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Smoking Rots The Brain, Study Says

As if lung cancer and deteriorating teeth weren't enough, here's another reason to avoid cigarettes: They could be rotting your brain.

According to the BBC, a new study of more than 8,800 people over age 50 found a correlation between smoking and damage to memory, learning and reasoning in the brain. While decreased brain function is a natural sign of aging, this data suggests that degradation is accelerated by smoking.

Researchers were attempting to identify a link between the likelihood of a heart attack or stroke and the condition of a person's brain. Data was collected from test subjects over the age of 50 who were then again tested at 4-year and 8-year follow-ups.

Originally published in the Oxford journal "Age and Ageing," the study also took an in-depth look at the effects of high blood pressure and weight on long-term brain health. But smoking produced perhaps the most dramatic results, as it was the only factor that seemed to be linked to global cognitive degredation.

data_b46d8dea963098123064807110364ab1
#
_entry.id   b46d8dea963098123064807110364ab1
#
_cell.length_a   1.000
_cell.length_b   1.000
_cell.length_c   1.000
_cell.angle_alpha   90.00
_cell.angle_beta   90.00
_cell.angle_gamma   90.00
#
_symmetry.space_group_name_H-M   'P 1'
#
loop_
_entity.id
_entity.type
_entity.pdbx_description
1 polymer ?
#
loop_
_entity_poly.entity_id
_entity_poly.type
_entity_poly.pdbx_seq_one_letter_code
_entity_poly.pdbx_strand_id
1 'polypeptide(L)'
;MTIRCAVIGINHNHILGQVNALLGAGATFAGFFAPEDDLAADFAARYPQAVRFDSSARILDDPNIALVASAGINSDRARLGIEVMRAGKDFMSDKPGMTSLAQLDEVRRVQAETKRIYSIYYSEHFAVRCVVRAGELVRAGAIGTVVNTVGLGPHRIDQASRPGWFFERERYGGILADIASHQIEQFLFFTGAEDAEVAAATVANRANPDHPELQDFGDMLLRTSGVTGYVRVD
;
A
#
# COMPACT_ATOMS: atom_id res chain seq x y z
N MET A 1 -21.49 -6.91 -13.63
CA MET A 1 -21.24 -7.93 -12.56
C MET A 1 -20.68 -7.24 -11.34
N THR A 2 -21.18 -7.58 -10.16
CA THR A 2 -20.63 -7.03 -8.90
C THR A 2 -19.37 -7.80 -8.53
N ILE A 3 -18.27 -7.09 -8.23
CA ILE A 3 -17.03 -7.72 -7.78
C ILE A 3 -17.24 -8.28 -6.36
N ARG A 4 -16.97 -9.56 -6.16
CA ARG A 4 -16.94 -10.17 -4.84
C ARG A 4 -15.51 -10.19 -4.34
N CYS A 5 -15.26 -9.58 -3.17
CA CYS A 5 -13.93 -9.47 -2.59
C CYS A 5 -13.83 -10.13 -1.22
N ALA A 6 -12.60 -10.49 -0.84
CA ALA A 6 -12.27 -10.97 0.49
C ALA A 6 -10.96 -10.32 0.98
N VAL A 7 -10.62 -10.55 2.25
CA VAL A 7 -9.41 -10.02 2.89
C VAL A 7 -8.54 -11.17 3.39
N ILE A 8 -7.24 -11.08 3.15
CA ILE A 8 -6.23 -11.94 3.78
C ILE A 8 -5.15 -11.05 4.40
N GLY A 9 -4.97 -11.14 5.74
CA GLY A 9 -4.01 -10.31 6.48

From the study:

An important outcome of the present study was the consistent association observed between smoking and low global cognitive and specific memory and executive scores at 4-year and 8-year follow-ups.

However, one of the biggest conclusions of the tests was that future studies may need to focus more on cumulative risks than individual factors. While each factor -- smoking, high blood-pressure and weight -- had its own effect, the study showed that cumulative brain health is often determined by a number of different criteria. Looking at just one underlying cause of degradation is insufficient, the study notes.

The research also implies that these factors could lead to more complex problems, such as dementia. "Cognitive decline as we age can develop into dementia, and unravelling the factors that are linked to this decline could be crucial for finding ways to prevent the condition," Dr. Simon Ridley, from Alzheimer's Research U.K., told the BBC.

While this study addresses long-term effects of smoking, the inhalation of cigarette smoke often has some much more obvious negative side-effects. According to the National Institutes of Health, smoking causes about 443,000 deaths each year and is responsible for 90 percent of lung cancer in men and 80 percent of lung cancer in women.

Want to quit smoking? Call the toll-free national quit-line: 1-877-44U-QUIT (1-877-448-7848).